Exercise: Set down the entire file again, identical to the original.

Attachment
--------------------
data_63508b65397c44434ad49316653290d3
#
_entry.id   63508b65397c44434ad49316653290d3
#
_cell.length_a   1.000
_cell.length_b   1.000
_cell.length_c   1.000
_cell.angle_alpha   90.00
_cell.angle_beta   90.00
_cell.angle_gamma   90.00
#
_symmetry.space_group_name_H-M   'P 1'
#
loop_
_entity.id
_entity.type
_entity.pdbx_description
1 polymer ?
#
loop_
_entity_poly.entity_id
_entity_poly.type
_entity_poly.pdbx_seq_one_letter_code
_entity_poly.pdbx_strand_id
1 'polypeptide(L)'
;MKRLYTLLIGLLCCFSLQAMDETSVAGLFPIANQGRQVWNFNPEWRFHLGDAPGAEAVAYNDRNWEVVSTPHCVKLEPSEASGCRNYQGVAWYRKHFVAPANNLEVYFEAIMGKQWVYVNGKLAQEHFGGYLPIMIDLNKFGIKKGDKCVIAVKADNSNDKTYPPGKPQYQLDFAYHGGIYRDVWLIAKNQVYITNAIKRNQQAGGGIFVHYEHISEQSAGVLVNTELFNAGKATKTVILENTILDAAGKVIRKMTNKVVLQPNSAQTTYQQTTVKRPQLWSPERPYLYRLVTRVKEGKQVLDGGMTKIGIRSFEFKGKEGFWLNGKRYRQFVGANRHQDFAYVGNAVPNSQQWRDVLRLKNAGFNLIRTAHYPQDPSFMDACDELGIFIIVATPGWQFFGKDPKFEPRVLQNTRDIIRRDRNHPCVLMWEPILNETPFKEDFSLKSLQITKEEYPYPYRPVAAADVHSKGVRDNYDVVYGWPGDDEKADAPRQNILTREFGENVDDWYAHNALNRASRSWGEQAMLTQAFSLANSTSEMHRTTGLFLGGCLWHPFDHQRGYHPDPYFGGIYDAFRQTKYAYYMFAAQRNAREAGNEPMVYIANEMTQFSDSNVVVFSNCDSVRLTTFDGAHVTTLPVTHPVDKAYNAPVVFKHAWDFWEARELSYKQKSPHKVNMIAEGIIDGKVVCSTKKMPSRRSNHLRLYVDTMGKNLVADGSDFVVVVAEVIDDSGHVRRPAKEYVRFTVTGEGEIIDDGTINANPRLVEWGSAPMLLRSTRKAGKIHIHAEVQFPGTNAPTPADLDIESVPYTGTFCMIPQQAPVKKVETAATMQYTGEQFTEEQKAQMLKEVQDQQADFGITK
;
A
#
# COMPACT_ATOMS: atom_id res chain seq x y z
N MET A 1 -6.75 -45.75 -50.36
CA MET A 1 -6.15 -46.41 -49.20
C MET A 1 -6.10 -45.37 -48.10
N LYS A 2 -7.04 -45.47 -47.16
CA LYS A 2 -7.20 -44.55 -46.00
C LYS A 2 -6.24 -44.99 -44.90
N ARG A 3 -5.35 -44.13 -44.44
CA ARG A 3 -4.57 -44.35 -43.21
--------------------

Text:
data_63508b65397c44434ad49316653290d3
#
_entry.id   63508b65397c44434ad49316653290d3
#
_cell.length_a   1.000
_cell.length_b   1.000
_cell.length_c   1.000
_cell.angle_alpha   90.00
_cell.angle_beta   90.00
_cell.angle_gamma   90.00
#
_symmetry.space_group_name_H-M   'P 1'
#
loop_
_entity.id
_entity.type
_entity.pdbx_description
1 polymer ?
#
loop_
_entity_poly.entity_id
_entity_poly.type
_entity_poly.pdbx_seq_one_letter_code
_entity_poly.pdbx_strand_id
1 'polypeptide(L)'
;MKRLYTLLIGLLCCFSLQAMDETSVAGLFPIANQGRQVWNFNPEWRFHLGDAPGAEAVAYNDRNWEVVSTPHCVKLEPSEASGCRNYQGVAWYRKHFVAPANNLEVYFEAIMGKQWVYVNGKLAQEHFGGYLPIMIDLNKFGIKKGDKCVIAVKADNSNDKTYPPGKPQYQLDFAYHGGIYRDVWLIAKNQVYITNAIKRNQQAGGGIFVHYEHISEQSAGVLVNTELFNAGKATKTVILENTILDAAGKVIRKMTNKVVLQPNSAQTTYQQTTVKRPQLWSPERPYLYRLVTRVKEGKQVLDGGMTKIGIRSFEFKGKEGFWLNGKRYRQFVGANRHQDFAYVGNAVPNSQQWRDVLRLKNAGFNLIRTAHYPQDPSFMDACDELGIFIIVATPGWQFFGKDPKFEPRVLQNTRDIIRRDRNHPCVLMWEPILNETPFKEDFSLKSLQITKEEYPYPYRPVAAADVHSKGVRDNYDVVYGWPGDDEKADAPRQNILTREFGENVDDWYAHNALNRASRSWGEQAMLTQAFSLANSTSEMHRTTGLFLGGCLWHPFDHQRGYHPDPYFGGIYDAFRQTKYAYYMFAAQRNAREAGNEPMVYIANEMTQFSDSNVVVFSNCDSVRLTTFDGAHVTTLPVTHPVDKAYNAPVVFKHAWDFWEARELSYKQKSPHKVNMIAEGIIDGKVVCSTKKMPSRRSNHLRLYVDTMGKNLVADGSDFVVVVAEVIDDSGHVRRPAKEYVRFTVTGEGEIIDDGTINANPRLVEWGSAPMLLRSTRKAGKIHIHAEVQFPGTNAPTPADLDIESVPYTGTFCMIPQQAPVKKVETAATMQYTGEQFTEEQKAQMLKEVQDQQADFGITK
;
A
#
# COMPACT_ATOMS: atom_id res chain seq x y z
N MET A 1 -6.75 -45.75 -50.36
CA MET A 1 -6.15 -46.41 -49.20
C MET A 1 -6.10 -45.37 -48.10
N LYS A 2 -7.04 -45.47 -47.16
CA LYS A 2 -7.20 -44.55 -46.00
C LYS A 2 -6.24 -44.99 -44.90
N ARG A 3 -5.35 -44.13 -44.44
CA ARG A 3 -4.57 -44.35 -43.21